Good

Areas for improvement

  • The force should improve stop and search records to include sufficient reasonable grounds to ensure the lawful uses of the power are recorded.
2

How well does the force ensure that its workforce behaves ethically and lawfully?

Ethics and values are well-established within Lincolnshire Police. The force’s policies and procedures take ethical considerations into account and guide leaders in their decision-making. The chief officer team reinforces these values during supervisor and senior leadership briefings, setting out expectations both for the workforce and leaders to act ethically and lawfully. The force would benefit from a method through which the workforce can refer ethical matters for discussion, so that implications and learning can be considered and shared more widely.

The public can make complaints about the force by letter, phone call, email or a web form on the force’s website. The force has advanced plans to upgrade its website to improve how information on making a complaint can be accessed. We found no information was available at the front counters of police stations about how to make a complaint. The force could provide more support for potential complainants who need additional assistance, and for those coming from communities that may lack trust and confidence in the police.

The force is good at providing complainants with clear and relevant information at the outset of their complaint and about the outcomes. However, it needs to improve how it provides complainants with regular, informative updates on the progress of their complaints.

The workforce has a good understanding of what discrimination is, and of how to identify and respond to it. The force investigates complaints well, including those in which potential discrimination has been identified.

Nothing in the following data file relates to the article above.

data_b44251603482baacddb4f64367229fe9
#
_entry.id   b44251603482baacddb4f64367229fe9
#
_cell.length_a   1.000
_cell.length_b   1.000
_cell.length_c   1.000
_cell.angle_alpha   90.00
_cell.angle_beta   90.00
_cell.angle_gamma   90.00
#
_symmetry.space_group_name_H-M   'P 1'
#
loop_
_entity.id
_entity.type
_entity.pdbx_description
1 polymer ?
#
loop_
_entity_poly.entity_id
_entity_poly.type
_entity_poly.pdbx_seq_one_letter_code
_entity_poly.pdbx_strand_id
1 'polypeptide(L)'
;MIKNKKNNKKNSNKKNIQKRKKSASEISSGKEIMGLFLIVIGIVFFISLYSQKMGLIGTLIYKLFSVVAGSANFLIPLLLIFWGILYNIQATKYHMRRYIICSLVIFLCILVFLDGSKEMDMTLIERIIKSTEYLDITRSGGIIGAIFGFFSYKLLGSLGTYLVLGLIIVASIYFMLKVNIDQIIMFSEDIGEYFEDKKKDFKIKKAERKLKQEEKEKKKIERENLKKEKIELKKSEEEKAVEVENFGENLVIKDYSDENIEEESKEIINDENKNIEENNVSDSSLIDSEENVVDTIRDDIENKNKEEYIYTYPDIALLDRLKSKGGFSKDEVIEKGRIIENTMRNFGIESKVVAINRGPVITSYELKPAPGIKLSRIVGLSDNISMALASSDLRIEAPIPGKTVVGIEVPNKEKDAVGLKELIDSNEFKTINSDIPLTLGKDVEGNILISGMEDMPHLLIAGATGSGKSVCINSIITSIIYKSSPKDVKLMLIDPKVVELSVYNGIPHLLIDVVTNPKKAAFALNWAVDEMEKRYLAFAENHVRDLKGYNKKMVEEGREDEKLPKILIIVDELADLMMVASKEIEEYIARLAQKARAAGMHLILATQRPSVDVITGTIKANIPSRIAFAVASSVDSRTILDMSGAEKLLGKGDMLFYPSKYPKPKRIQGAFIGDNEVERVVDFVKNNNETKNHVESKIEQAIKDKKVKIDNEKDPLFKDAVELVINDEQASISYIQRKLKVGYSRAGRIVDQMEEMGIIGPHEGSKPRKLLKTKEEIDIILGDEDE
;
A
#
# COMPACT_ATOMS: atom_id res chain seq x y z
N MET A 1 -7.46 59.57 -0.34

Good

Areas for improvement

  • The force should ensure that additional assistance is offered routinely to people who wish to make a complaint, and that the type and availability of information on how to make a complaint is reviewed so that all members of the community can access the complaints process.
  • The force should develop accessible arrangements through which ethical dilemmas can be discussed routinely, and be used by all officers and staff and to publish results regularly.
3

To what extent does the force treat its workforce with fairness and respect?

Lincolnshire Police requires improvement in some aspects of treating its workforce with fairness and respect. Leaders seek feedback and challenge from the workforce and have an adequate understanding of their views. The force identifies and resolves workforce concerns proactively. It has made good progress since 2016 in some areas, such as the workforce’s perceptions of the fairness and timeliness of investigations by the professional standards department. However, officers and staff do not always feel able to provide feedback and challenge, especially to those above the rank of inspector.

The force has a comprehensive and accessible wellbeing programme that includes a variety of effective preventative measures to improve workforce wellbeing. It has conducted some analysis to understand the risks to wellbeing. However, officers and staff maintain that not enough trained welfare support is available. They also indicate that opportunities to take leave are still limited, and that they often feel they operate at the limits of their wellbeing.

Lincolnshire Police is developing a fairer and more effective individual performance assessment process. However, some selection and promotion processes remain unclear to the workforce and could be improved by increased openness, as well as independent representation on all promotion boards.

Requires improvement

Areas for improvement

  • The force should review how senior management teams respond to and promote the benefits of wellbeing, and should encourage the workforce to raise its concerns.